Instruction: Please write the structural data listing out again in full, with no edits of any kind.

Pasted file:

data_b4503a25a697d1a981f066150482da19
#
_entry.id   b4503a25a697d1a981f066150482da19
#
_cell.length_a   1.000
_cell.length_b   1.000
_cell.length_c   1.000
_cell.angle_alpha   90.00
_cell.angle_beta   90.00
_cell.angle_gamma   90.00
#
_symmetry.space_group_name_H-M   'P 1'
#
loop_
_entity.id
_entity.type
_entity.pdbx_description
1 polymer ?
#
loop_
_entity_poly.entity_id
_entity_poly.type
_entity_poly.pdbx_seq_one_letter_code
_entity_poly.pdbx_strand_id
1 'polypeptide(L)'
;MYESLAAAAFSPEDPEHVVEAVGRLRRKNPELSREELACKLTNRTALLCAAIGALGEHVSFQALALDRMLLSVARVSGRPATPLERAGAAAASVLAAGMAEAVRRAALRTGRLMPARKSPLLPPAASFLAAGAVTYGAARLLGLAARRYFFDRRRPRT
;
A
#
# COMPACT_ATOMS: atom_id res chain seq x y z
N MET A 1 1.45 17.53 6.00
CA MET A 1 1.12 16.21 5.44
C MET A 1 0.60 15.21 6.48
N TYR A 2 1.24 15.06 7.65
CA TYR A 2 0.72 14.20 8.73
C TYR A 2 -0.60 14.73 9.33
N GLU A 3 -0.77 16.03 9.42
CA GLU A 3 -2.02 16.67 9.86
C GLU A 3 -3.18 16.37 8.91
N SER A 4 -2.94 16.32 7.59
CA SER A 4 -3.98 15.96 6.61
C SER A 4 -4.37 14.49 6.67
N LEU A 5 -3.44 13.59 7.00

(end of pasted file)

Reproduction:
data_b4503a25a697d1a981f066150482da19
#
_entry.id   b4503a25a697d1a981f066150482da19
#
_cell.length_a   1.000
_cell.length_b   1.000
_cell.length_c   1.000
_cell.angle_alpha   90.00
_cell.angle_beta   90.00
_cell.angle_gamma   90.00
#
_symmetry.space_group_name_H-M   'P 1'
#
loop_
_entity.id
_entity.type
_entity.pdbx_description
1 polymer ?
#
loop_
_entity_poly.entity_id
_entity_poly.type
_entity_poly.pdbx_seq_one_letter_code
_entity_poly.pdbx_strand_id
1 'polypeptide(L)'
;MYESLAAAAFSPEDPEHVVEAVGRLRRKNPELSREELACKLTNRTALLCAAIGALGEHVSFQALALDRMLLSVARVSGRPATPLERAGAAAASVLAAGMAEAVRRAALRTGRLMPARKSPLLPPAASFLAAGAVTYGAARLLGLAARRYFFDRRRPRT
;
A
#
# COMPACT_ATOMS: atom_id res chain seq x y z
N MET A 1 1.45 17.53 6.00
CA MET A 1 1.12 16.21 5.44
C MET A 1 0.60 15.21 6.48
N TYR A 2 1.24 15.06 7.65
CA TYR A 2 0.72 14.20 8.73
C TYR A 2 -0.60 14.73 9.33
N GLU A 3 -0.77 16.03 9.42
CA GLU A 3 -2.02 16.67 9.86
C GLU A 3 -3.18 16.37 8.91
N SER A 4 -2.94 16.32 7.59
CA SER A 4 -3.98 15.96 6.61
C SER A 4 -4.37 14.49 6.67
N LEU A 5 -3.44 13.59 7.00